The first twelve weeks of our Peace Corps training we had fairly extensive language courses: some Spanish but mostly Guarani, the Paraguayan indigenous/national language of twelve syllables and Kermit the Frog-like inflections.
One day I was paired with my good friend Bill and a girl we’ll just call Gertrude. In typical random language class fashion—maybe we were practicing the subjunctive—our teacher asked us to describe a movie we’d write and direct.
There have been two times in my life I have heard the noise Kelly just uttered, an inimitable cry of surprise, wonder, and horror. The first was shortly after our return from the Peace Corps, when Kelly, lying on the bed after a shower, realized that a ten-inch translucent roundworm parasite had emerged from her anus. The second was just now, sitting at her desk on a nice spring day, when she realized that her nipples were leaking colostrum. Needless to say, this latter cry had a greater pitch of joy.
So we’re going for a “natural birth” at home, which essentially means we trust K.’s innate birthing abilities more than a hospital’s routine medical interventions.
Kelly, off to birth in Avalon.
My initial, uninformed, and thus reactionary attitude towards the “natural-birth” movement was to assume it was led by women of whom our doula seems the paragon example: sensitive owl-women who long for a Mists of Avalon past that never existed, who romanticize the druidic times of hard-packed dirt floors, straw beds, poultices, leeches, and, well, the occasional dead mother. Continue reading
Not that K. was unhappy with herself or her pregnancy or not a beautiful pregnant woman or not living up to my expectations of how she’d be as a beautiful pregnant woman, but at some point in the last month a line was crossed whereby the baby came into herself as a person and so too K. came into herself as a pregnant woman.
And for the first time in this pregnancy I felt the slight twinge of jealousy.
It struck me that I’ve been thinking too much of the future here; focusing too much on how this little parasitic humanoid will become a little girl and a strong woman (and, yes, possibly the iron-fisted goddess of the nuclear wasteland formerly known as Oregon.) This is a good thing, but the original point of this blog was to explore and celebrate this particularly unique time in my (our) life—the nine months of pregnancy purgatory.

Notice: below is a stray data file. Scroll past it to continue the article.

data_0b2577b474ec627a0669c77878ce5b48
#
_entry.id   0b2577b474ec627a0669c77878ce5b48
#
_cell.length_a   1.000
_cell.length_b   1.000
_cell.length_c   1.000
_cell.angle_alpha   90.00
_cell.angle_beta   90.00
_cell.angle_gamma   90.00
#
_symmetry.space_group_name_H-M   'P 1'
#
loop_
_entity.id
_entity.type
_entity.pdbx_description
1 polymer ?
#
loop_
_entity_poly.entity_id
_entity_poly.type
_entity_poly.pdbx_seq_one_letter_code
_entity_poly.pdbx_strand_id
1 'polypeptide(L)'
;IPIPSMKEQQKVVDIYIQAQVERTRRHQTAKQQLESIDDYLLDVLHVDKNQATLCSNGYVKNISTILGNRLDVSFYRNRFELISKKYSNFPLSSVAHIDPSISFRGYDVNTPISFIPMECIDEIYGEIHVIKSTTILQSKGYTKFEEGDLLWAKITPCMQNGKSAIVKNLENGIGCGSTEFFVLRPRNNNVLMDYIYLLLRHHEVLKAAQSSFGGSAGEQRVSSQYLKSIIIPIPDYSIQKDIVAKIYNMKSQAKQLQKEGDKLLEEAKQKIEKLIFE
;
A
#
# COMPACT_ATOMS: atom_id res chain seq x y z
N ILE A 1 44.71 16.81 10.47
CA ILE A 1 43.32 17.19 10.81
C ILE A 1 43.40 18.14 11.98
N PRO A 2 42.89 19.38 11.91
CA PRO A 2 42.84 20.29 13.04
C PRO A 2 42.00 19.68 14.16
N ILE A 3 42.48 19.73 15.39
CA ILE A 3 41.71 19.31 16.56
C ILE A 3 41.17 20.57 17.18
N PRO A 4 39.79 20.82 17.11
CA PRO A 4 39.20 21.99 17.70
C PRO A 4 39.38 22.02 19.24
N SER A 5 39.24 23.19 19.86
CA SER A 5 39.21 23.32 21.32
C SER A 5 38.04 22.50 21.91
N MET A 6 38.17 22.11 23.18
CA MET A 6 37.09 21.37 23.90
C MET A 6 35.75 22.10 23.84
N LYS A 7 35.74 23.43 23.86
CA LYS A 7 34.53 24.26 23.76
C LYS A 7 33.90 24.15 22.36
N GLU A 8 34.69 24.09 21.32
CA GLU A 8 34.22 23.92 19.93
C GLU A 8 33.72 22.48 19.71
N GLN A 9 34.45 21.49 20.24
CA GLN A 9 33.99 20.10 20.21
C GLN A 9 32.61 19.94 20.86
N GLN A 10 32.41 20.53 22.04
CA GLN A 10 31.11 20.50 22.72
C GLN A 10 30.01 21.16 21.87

So perhaps a little update is in order.
We were in a fairly useless “birth class” the other day and were subjected to watching a video of a man who has built a career out of quieting colicky babies. It may have been the best part of the class, actually, but something in the man’s eyes made me uneasy, and I couldn’t tell why, until it struck me: he reminded me of this guy:
Yeah, this guy.
Remember him? 1997, a small gated community in Southern California, Hale Bopp comet in the night sky, and this wide-eyed gnome having convinced 39 other men and women to dress in black, lie in their bunk-beds, and ritually overdose so that their souls could be carried off by the spaceship lurking behind the comet.
I’ve been on a particularly intense Apocalyptic bent as of late. In the past month Kelly and I have watched Melancholia (planetary collision extinction event), Contagion (flu virus pandemic), and the second season of The Walking Dead (zombie apocalypse); I’ve reread The Road (nuclear winter); and been buttonholing more people than usual with my “the-thin-fabric-of-civilization-is-soon-to-be-ripped-asunder” litany of global climate change, peak oil, phosphate depletion, ocean acidification, and associated and wide-spread geo-political instability.
I’m a blast at parties, let me tell you.
But I’ve always had this dark strain. In my Grand-Canyon-Manuscript-That-Will-Never-Be-Fucking-Finished, I attributed this love for post-apocalyptic narratives to the San Andreas fault, which haunted my childhood as a sleeping-dragon-like force that could, at any time, unleash “The Big One”: the earthquake that will destroy LA.
But on the other hand, I can’t blame it on plate-tectonics: I don’t see how any rational human being who pays even infrequent attention to the news could not harbor the same fatalistic views. Perhaps he or she finds it easier to ignore such views. Perhaps he or she simply has more faith. My intrinsic lack of any such faith is a blessing and a curse, but seems especially unfortunate now that we are to bring a baby—a helpless babe!—into this doomed world.*